The forest department is going green and wants to keep its carbon footprint low. Braving wild elephants, the Centre for Renewable Energy and Sustainable Technologies of the Mysore-based National Institute of Engineering (NIE-CREST) has built an eco-friendly anti-poaching camp, incorporating renewable energy and sustainable technologies that can be a model for other forest departments.
The camp, ‘Aranyaka’, is built at a project cost of Rs 8.8 lakh in Avarepura, in the Moleyur forest range, Bandipur Wildlife Sanctuary. The work was initiated in April last and was completed in six months.
“This is the first-ever eco-friendly, sustainable and renewable energy-based anti-poaching camp. This can bring in the concept of green building, good comfortable stay for forest watchers. By adopting the model, the forest departments can become leaders in low-carbon footprint among others, a vital need of the day,” NIE-CREST director Shamsunder told Business Standard.
The camp is built with locally-procured material and stabilised mud blocks prepared at the Moelyuru Range Forest Office site using local soil, sand and 9 per cent cement. About 5,000 such blocks are used for its construction. Unlike traditional clay bricks, these blocks do not require fire for burning. Instead, they are sun cured for 21 days. They provide thermal comfort inside the unit. In addition, the stabilised mud block masonry does not need plastering, he said.
Considering deficit of water, the professor said rainwater harvesting had been incorporated in the building to meet the demand for water for a major part of the year. About 40,000 litres can he harvested in a year, helping with water conservation. An 8,000-litre underground storage facility and a 1,000-litre overground level tank were added features of the scheme.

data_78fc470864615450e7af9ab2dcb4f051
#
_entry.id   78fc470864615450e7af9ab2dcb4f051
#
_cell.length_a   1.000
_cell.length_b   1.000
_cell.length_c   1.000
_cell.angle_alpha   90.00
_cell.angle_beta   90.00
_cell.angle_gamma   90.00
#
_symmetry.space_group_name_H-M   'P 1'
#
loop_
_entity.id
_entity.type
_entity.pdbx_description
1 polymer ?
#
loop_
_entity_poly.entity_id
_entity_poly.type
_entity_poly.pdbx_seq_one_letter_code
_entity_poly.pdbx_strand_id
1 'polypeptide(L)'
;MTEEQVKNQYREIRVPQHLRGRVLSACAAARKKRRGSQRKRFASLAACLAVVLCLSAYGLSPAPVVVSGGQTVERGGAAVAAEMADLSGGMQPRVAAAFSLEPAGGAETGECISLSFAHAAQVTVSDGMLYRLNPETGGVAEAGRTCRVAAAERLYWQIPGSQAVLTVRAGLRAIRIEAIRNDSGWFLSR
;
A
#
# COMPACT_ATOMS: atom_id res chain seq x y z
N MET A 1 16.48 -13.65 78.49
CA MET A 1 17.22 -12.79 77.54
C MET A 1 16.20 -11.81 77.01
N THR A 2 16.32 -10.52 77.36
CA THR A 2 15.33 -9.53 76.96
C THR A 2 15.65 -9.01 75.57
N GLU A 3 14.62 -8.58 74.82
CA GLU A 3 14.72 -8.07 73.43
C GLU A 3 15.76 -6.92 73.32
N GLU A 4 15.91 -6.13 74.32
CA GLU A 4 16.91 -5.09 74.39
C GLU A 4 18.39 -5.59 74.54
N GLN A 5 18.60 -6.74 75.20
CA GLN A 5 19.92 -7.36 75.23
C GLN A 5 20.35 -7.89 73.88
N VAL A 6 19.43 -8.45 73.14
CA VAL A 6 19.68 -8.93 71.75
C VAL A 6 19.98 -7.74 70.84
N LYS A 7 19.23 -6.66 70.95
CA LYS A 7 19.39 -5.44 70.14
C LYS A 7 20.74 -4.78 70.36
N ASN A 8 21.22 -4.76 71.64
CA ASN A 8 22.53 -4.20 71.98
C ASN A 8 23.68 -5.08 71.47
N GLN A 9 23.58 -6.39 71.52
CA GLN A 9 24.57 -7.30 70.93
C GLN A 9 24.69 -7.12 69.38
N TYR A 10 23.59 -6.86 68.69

Utilisation of solar energy does not essentially fulfill the task of energy conservation. If solar energy is used with LEDs, efficiency will be markedly better. Eight solar LED bulbs, along with walkie-talkie and mobile chargers ensure uninterrupted power supply making the unit self-reliable in power.
Efficiency of conventional cook stoves is less than 10 per cent and releases an enormous amount of smoke. Its poor thermal insulation leads to waste of heat. To overcome this, two fuel-efficient biomass cook stoves with a higher efficiency of 45 per cent and a bath stove have been provided to conserve wood and create smoke-free environment, Shamsunder added.
“Working in the wild forest provided us with a different experience and challenges during the project implementation. Wild jumbos once attacked our construction site and destroyed eight cement bags. We had to increase the elephant trench depth and width,” he narrated his experience. The entire project was designed by NIE-CREST and Voice for Wildlife Trust, Mysore as a joint venture with Wildlife Conservation Trust, Mumbai and Tiger Conservation Foundation, Bandipur.
Inaugurating the newly built ‘Aranyaka’, NIE Secretary N Ramanuja offered more eco-friendly technologies developed by CREST to the Forest Department. Project Tiger Field Tiger B J Hosamat complimented CREST for developing a model camp with unique features that suited a wildlife sanctuary. Shamsunder requested the Department to adopt these technologies in more anti-poaching units.